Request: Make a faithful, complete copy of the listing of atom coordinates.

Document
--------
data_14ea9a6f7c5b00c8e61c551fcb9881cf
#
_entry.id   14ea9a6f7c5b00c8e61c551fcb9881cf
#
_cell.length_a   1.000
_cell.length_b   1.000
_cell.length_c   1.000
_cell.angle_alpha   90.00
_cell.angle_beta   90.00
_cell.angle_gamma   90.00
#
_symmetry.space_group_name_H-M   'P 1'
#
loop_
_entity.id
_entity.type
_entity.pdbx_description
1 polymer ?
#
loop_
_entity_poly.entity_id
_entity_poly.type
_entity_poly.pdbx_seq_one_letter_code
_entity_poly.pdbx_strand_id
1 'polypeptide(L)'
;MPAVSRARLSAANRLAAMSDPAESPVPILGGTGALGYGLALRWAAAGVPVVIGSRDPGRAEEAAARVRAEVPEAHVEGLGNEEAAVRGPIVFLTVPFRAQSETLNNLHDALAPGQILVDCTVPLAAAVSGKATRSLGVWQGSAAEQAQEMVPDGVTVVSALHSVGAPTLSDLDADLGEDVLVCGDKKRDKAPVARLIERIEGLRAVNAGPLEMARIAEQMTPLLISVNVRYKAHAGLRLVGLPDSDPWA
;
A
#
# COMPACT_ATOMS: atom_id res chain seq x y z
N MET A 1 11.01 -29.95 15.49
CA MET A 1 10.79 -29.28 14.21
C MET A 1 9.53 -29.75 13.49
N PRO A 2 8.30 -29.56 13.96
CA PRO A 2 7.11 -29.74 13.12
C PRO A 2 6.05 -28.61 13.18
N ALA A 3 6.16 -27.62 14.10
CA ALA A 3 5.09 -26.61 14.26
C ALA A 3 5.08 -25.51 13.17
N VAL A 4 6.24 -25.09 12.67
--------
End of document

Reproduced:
data_14ea9a6f7c5b00c8e61c551fcb9881cf
#
_entry.id   14ea9a6f7c5b00c8e61c551fcb9881cf
#
_cell.length_a   1.000
_cell.length_b   1.000
_cell.length_c   1.000
_cell.angle_alpha   90.00
_cell.angle_beta   90.00
_cell.angle_gamma   90.00
#
_symmetry.space_group_name_H-M   'P 1'
#
loop_
_entity.id
_entity.type
_entity.pdbx_description
1 polymer ?
#
loop_
_entity_poly.entity_id
_entity_poly.type
_entity_poly.pdbx_seq_one_letter_code
_entity_poly.pdbx_strand_id
1 'polypeptide(L)'
;MPAVSRARLSAANRLAAMSDPAESPVPILGGTGALGYGLALRWAAAGVPVVIGSRDPGRAEEAAARVRAEVPEAHVEGLGNEEAAVRGPIVFLTVPFRAQSETLNNLHDALAPGQILVDCTVPLAAAVSGKATRSLGVWQGSAAEQAQEMVPDGVTVVSALHSVGAPTLSDLDADLGEDVLVCGDKKRDKAPVARLIERIEGLRAVNAGPLEMARIAEQMTPLLISVNVRYKAHAGLRLVGLPDSDPWA
;
A
#
# COMPACT_ATOMS: atom_id res chain seq x y z
N MET A 1 11.01 -29.95 15.49
CA MET A 1 10.79 -29.28 14.21
C MET A 1 9.53 -29.75 13.49
N PRO A 2 8.30 -29.56 13.96
CA PRO A 2 7.11 -29.74 13.12
C PRO A 2 6.05 -28.61 13.18
N ALA A 3 6.16 -27.62 14.10
CA ALA A 3 5.09 -26.61 14.26
C ALA A 3 5.08 -25.51 13.17
N VAL A 4 6.24 -25.09 12.67